Scientists discover new tattoos on 5,300-year-old Otzi the Iceman mummy
by 29lab 25-05-2023
Scientists have discovered four more tattooed lines on ‘Ötzi the Iceman’, a 5,300-year-old mummy, bringing the total number of tattoos to 61. Researchers are still divided over whether the tattoos were purely decorative, had religious significance, or held a therapeutic purpose.
Ötzi the iceman, as he has been named, was discovered by German tourists in the Oetz Valley, Austria, in 1991. He was originally believed to be the frozen corpse of a mountaineer or soldier who died during World War I. However, tests later confirmed the iceman dates back to 3,300 BC and most likely died from a blow to the back of the head. He is Europe’s oldest natural human mummy and, remarkably, his body contained the still intact blood cells, which resembled a modern sample of blood. They are the oldest blood cells ever identified. His body was so well-preserved that scientists were even able to determine that his last meal was red deer and herb bread, eaten with wheat bran, roots and fruit.
One of the more surprising discoveries about Ötzi, was the series of tattoos found all over his body. His body art consists of sets of parallel lines and crosses, which were made by making small incisions in the skin and then rubbing them with charcoal and herbs.
A cross-shaped tattoo on Ötzi’s knee. ( radiolab.org)
It was long believed that Ötzi had around 50 tattoos on his body; however, some researchers suspected there may be others, no longer visible to the naked eye due to the darkening of his skin over time.
Live Science reports that scientists from the Institute for Mummies and the Iceman at the European Research Academy in Italy, used cameras with specialized lenses that capture different wavelengths of light, ranging from ultraviolet light to infrared light. Using this equipment, the researchers discovered a set of previously unknown tattoos, a set of lines, located on the lower side of Ötzi’s right ribcage, bringing the total number to 61.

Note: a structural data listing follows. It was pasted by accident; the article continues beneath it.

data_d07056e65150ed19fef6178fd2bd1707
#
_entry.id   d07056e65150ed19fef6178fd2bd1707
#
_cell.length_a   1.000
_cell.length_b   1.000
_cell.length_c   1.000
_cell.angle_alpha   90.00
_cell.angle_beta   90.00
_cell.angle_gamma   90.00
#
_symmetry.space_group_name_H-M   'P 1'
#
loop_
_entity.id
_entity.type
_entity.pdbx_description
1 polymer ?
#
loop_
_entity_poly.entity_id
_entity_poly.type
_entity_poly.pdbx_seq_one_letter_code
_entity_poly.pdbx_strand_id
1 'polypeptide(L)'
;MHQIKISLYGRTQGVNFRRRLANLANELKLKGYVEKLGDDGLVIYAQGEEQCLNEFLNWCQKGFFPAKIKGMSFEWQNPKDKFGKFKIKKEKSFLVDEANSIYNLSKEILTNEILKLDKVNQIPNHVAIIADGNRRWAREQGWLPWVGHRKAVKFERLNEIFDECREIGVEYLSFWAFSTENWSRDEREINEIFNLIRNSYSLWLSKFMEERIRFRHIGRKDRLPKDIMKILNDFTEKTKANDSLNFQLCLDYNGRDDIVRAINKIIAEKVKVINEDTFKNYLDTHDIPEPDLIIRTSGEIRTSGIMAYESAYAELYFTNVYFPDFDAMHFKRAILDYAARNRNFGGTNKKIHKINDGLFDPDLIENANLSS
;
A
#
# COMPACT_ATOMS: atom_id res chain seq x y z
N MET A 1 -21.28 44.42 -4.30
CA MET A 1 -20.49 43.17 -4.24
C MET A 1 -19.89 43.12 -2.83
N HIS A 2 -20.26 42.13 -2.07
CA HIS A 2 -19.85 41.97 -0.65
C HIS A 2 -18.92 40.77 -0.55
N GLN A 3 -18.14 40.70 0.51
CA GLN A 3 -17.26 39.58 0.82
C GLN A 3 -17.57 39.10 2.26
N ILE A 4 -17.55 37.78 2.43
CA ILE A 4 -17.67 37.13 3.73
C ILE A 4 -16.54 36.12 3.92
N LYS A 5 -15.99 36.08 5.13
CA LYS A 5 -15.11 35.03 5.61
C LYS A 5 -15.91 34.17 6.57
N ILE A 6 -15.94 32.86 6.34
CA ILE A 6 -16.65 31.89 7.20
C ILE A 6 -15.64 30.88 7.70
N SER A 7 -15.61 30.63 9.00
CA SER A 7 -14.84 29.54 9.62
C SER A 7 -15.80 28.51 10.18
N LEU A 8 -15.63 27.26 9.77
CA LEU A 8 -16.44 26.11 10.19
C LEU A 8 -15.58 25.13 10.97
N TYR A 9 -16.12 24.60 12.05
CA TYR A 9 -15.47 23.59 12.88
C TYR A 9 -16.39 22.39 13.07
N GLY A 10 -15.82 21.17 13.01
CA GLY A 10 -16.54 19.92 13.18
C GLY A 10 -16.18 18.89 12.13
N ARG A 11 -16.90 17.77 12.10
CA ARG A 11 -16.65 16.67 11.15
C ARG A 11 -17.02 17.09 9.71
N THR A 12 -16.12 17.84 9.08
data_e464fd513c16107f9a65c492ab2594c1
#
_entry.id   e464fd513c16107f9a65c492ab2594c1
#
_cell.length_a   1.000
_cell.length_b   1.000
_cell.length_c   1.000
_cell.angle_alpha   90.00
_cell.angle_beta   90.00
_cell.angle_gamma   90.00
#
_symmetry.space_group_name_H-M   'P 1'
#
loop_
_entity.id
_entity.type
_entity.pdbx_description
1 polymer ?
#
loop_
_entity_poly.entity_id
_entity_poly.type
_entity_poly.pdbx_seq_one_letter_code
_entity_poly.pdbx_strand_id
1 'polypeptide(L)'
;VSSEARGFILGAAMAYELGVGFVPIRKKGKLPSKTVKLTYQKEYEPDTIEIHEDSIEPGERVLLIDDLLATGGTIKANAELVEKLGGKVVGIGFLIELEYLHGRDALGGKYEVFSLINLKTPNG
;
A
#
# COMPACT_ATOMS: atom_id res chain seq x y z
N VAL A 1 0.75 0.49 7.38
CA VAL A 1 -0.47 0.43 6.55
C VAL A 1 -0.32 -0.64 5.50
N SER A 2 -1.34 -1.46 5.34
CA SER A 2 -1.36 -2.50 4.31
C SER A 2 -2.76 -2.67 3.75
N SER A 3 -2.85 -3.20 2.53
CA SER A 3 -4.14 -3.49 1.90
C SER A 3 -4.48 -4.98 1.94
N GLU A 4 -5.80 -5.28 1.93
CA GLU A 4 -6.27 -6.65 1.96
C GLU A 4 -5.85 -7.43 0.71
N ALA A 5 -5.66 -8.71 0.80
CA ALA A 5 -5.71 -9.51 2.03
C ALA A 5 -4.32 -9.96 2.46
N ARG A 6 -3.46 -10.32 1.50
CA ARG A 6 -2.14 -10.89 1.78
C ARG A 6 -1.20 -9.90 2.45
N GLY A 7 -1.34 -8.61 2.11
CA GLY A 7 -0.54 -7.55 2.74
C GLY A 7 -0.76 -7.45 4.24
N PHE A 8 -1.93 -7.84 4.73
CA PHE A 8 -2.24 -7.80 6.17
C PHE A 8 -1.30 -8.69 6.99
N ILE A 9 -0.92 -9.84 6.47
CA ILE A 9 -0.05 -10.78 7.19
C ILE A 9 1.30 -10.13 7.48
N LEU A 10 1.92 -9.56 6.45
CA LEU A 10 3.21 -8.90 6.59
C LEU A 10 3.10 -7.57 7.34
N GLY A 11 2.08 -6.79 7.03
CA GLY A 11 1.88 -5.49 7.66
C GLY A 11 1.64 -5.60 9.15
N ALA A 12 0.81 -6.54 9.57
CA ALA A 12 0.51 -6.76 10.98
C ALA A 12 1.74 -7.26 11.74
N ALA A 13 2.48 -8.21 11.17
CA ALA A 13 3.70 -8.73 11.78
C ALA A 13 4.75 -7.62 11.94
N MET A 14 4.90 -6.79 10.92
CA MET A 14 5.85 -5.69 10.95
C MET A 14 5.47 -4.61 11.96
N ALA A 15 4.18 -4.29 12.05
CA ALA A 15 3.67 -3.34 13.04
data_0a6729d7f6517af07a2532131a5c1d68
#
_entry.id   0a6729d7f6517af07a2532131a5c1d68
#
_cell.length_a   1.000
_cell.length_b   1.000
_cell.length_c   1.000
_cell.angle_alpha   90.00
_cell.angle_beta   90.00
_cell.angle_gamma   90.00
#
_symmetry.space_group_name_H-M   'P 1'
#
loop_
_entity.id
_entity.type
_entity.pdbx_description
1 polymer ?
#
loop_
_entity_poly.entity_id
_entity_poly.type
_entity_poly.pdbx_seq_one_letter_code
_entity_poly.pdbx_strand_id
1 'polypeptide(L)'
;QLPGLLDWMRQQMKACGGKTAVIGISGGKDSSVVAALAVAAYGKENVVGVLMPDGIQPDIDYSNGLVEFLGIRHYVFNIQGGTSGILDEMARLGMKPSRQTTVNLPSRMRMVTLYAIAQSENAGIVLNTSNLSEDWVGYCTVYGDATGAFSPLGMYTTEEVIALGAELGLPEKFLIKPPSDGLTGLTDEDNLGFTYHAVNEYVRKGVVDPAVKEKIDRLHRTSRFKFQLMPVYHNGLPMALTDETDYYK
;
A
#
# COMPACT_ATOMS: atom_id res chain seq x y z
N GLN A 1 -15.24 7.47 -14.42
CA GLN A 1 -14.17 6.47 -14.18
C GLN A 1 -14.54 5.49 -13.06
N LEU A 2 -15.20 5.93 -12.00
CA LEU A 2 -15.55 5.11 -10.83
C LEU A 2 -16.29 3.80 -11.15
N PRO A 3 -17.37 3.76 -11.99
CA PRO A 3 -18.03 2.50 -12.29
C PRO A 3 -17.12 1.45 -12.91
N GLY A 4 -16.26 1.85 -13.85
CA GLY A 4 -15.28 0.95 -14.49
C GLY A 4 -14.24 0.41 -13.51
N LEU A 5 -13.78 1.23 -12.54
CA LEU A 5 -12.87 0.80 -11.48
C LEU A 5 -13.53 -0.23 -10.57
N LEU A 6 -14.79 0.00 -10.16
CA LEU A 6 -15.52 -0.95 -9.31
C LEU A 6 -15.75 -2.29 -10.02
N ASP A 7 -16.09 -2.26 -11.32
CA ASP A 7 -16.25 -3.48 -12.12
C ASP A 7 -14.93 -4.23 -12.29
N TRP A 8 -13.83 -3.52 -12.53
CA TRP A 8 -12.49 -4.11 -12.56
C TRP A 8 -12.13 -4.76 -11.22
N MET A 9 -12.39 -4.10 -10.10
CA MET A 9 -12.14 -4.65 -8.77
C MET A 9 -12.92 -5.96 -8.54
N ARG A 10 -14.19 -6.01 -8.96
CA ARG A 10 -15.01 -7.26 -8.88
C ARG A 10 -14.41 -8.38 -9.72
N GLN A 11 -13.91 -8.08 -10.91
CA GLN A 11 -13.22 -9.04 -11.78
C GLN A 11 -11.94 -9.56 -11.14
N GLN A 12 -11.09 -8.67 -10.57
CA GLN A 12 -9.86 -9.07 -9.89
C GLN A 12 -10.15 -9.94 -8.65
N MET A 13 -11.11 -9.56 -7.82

The 61 lines that make up the tattoos on Ötzi, a 5,300-year-old iceman found in the Italian Alps in 1991. Credit: Marco Samadelli
Identifying the full array of tattoos on Ötzi is important for learning about why he may have had them. Until fairly recently, it was believed that the tattoos were merely decorative, however, a 2013 study in the journal Inflammopharmacology revealed that the tattoos were found in all parts of the body that showed evidence of wear and tear, including his ankles, wrists, knees, Achilles tendon, and lower back, leading the researchers to suspect that the tattoos were used therapeutically to relieve ailments like rheumatism and arthritis. Furthermore, the tattooed areas were found to lie approximately over acupuncture medians. If the tattoos were indeed therapeutic, they may constitute the earliest evidence of acupuncture.
The new ribcage tattoo is not located on the iceman’s back or on a joint, but “on the other hand, he could have suffered from chest pain,” said Albert Zink, the study’s senior researcher, whose paper has been published in the Journal of Cultural Heritage.
A spokesman for the South Tyrol Museum of Archaeology had said, in relation to the 2013 study, that if indeed the tattoos were created as a form of acupuncture, “people of the Iceman’s times would have known not only about nature around them, but also about the human body and its reactions – I think this is remarkable.”